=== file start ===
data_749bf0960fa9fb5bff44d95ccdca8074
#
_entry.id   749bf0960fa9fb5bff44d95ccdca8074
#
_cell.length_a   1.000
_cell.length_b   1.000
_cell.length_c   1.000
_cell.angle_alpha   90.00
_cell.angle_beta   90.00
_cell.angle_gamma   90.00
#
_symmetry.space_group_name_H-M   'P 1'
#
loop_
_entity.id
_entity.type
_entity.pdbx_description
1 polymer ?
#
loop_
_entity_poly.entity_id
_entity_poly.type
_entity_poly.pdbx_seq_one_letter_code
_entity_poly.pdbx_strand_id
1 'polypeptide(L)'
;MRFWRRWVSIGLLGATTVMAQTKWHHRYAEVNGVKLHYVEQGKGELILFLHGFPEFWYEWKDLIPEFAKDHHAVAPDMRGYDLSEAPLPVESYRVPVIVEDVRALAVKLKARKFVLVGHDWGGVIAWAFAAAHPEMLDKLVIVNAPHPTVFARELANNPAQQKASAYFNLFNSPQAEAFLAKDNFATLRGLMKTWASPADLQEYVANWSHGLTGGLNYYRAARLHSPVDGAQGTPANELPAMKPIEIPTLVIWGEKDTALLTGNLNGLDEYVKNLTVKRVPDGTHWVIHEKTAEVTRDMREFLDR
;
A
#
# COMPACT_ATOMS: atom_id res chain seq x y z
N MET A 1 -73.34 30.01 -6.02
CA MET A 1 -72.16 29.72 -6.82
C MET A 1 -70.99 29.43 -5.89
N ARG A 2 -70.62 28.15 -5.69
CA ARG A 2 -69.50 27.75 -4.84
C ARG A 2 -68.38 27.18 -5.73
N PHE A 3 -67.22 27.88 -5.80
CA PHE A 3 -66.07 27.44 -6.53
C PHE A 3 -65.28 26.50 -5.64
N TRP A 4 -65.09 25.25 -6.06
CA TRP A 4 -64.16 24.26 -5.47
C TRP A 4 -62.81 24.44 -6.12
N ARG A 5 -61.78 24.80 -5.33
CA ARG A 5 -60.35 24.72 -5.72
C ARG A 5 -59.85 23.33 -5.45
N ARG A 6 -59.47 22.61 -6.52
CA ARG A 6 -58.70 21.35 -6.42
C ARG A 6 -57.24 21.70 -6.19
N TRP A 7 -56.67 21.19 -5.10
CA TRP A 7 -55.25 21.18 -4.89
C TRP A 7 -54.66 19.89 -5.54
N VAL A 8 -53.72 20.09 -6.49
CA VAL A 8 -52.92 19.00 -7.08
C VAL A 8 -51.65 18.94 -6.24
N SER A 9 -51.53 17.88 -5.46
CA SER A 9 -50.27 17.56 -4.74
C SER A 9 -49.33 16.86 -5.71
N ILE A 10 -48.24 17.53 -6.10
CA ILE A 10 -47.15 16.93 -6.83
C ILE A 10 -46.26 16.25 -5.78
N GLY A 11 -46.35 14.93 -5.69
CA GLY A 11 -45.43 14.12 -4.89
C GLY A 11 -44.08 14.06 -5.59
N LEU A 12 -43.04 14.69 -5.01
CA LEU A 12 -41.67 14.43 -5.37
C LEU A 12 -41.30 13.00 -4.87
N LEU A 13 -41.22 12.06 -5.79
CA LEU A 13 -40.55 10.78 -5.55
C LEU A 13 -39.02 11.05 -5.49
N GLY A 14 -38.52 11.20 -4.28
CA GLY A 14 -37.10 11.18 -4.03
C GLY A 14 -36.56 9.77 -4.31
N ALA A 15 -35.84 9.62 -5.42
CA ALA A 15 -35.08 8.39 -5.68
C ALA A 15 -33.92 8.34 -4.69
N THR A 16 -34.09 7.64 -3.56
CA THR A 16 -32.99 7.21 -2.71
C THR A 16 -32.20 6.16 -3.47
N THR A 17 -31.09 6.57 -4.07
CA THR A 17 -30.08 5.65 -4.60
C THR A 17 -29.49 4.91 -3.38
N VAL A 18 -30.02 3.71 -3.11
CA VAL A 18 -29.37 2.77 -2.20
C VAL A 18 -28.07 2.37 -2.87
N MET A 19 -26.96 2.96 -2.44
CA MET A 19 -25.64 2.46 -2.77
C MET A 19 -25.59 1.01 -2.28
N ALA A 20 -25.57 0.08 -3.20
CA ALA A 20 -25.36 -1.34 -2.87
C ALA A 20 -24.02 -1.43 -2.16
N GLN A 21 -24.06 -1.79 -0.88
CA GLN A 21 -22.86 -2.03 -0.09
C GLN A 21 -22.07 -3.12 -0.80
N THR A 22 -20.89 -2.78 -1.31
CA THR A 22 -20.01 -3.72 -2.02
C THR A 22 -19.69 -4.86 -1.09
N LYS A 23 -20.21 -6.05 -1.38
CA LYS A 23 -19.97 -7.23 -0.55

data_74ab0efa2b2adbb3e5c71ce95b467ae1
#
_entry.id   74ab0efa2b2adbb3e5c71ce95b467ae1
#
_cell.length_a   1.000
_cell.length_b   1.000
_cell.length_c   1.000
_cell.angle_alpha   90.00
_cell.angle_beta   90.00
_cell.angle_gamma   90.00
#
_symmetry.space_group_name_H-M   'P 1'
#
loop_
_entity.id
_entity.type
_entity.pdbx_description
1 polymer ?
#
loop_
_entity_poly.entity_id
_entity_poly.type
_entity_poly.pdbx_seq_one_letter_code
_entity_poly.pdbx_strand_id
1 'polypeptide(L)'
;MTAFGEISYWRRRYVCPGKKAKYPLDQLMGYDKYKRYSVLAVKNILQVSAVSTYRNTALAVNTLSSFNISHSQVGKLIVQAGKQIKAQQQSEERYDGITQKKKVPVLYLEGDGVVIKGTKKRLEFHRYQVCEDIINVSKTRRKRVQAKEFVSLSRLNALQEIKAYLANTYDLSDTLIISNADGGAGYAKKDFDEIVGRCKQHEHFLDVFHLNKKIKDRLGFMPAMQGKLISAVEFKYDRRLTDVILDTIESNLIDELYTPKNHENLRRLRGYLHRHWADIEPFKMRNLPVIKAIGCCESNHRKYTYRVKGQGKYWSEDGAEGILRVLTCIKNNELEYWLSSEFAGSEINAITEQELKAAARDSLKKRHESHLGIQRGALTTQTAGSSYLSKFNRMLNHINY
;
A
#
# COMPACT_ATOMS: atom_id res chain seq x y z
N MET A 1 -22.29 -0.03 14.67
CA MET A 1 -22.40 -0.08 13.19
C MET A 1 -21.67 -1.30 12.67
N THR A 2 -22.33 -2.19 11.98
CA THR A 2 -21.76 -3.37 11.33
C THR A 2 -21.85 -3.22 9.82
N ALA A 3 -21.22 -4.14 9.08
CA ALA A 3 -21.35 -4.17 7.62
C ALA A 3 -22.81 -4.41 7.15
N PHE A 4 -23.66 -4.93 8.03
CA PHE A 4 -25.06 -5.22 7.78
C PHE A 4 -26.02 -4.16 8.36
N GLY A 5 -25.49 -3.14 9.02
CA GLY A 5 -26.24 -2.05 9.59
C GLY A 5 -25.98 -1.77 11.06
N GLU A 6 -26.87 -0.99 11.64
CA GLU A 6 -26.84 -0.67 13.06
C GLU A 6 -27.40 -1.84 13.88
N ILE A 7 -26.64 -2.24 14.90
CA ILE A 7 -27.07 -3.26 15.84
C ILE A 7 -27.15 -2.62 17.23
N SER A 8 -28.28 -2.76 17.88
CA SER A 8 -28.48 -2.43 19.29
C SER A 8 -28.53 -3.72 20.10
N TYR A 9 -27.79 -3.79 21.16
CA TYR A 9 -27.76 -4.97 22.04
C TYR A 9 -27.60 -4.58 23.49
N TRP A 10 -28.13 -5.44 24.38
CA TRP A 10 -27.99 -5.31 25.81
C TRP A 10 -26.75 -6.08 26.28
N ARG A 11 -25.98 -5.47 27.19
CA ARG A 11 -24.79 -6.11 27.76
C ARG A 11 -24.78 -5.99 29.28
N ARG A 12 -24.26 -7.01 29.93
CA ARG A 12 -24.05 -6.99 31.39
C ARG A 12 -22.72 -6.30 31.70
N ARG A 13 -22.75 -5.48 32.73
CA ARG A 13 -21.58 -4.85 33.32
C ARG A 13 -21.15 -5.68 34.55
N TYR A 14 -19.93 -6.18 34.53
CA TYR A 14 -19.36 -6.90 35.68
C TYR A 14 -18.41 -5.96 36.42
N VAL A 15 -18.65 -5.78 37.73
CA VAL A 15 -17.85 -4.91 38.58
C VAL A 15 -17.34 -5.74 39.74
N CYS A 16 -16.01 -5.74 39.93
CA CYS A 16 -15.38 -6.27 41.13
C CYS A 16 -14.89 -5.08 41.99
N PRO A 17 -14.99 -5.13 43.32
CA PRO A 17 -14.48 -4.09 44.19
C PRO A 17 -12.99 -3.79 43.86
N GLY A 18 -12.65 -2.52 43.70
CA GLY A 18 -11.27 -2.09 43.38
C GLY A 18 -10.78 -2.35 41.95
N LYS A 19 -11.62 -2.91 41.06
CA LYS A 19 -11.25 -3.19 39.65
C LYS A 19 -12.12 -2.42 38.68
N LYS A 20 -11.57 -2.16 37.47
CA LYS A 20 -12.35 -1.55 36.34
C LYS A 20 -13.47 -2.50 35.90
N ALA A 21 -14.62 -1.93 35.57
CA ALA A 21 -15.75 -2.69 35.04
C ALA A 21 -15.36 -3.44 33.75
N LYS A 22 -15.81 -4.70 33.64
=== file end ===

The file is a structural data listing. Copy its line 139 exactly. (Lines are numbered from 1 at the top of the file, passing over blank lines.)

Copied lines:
CA PHE A 4 -25.06 -5.22 7.78